Monday, April 21, 2008

Ambrose Raftis 1922-2008

One of the great Canadian historians died the other day.

J. Ambrose Raftis, born in small-town Ontario in 1922, became a Basilian priest in 1948, but also pursued historical studies, first at the University of Toronto, later at Harvard and Cambridge. He began publishing in the mid-1950s and become one of the great medieval historians of his era, particularly specializing in the social and economic history of early England. Father Raftis spent his whole career at St Michael's College, where he both led and ornamented its "Pontifical Institute of Medieval Studies." He kept publishing big books and scholarly articles until the late 1990s.

To really appreciate Raftis, you would have to immerse yourself in works like Peasant Economic Development within the English Manorial System. Or, just take the medievalists' word for it: Raftis was the real deal.

Update, March 7, 2013:  When this post was new, Ted Britton sent a comment which somehow never reached me.  We reestablished contact recently, and in case anyone wanders into the depths of this blog, I'm happy to offer Ted's recollection of Ambrose Raftis and how working with him shaped Ted's career in a very different field.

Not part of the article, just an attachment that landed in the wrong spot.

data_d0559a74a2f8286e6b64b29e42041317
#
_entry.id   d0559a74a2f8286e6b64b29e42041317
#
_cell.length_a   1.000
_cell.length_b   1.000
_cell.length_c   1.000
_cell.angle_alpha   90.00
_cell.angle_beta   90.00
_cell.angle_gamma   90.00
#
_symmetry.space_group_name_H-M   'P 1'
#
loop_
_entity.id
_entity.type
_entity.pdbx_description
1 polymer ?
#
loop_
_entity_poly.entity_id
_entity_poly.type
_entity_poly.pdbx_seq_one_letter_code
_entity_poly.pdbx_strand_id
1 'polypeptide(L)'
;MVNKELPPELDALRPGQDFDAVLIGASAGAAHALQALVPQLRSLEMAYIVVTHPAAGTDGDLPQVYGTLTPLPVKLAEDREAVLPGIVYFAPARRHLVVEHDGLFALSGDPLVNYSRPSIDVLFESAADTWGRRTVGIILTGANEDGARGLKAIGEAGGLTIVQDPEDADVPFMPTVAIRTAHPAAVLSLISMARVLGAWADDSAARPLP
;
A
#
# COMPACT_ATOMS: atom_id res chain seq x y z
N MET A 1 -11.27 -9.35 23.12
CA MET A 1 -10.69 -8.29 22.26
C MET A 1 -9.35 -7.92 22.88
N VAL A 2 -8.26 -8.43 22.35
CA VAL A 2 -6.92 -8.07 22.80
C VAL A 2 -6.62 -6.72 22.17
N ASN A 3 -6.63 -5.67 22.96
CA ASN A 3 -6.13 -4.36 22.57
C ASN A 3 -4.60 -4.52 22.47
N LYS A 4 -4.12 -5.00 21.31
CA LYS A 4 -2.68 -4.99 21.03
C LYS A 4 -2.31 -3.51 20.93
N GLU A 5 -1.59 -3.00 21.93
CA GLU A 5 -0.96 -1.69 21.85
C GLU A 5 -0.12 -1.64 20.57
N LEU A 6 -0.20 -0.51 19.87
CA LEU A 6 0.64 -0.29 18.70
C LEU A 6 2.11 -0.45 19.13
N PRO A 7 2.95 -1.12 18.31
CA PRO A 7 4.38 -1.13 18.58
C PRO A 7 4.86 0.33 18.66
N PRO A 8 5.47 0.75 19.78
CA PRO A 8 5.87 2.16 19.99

I was a Ph.D grad in the 70s with Ambrose. Through a byzantine series of events I ended up owning newspapers, which I created, in Muskoka.  … I lost track of Ambrose and then discovered your brief mention of his death.  … I am not sure Ambrose grasped the importance of his work. Certainly the British Marxists of the day ignored it, because it was unhelpful in advancing their dogma. The realization that the academic world was so disinterested in what original research on primary documents actually told us convinced me that reporting on the community activities of Muskoka villagers had more validity than the academic biz. Ironically, my study of social structure and village life in mediaeval Broughton was amazingly instructive in analyzing what made places like Bracebridge, Gravenhurst and Huntsville tick. Human nature does not change. Technology may "advance", but the way we organize ourselves in forming communities and power structures does not.
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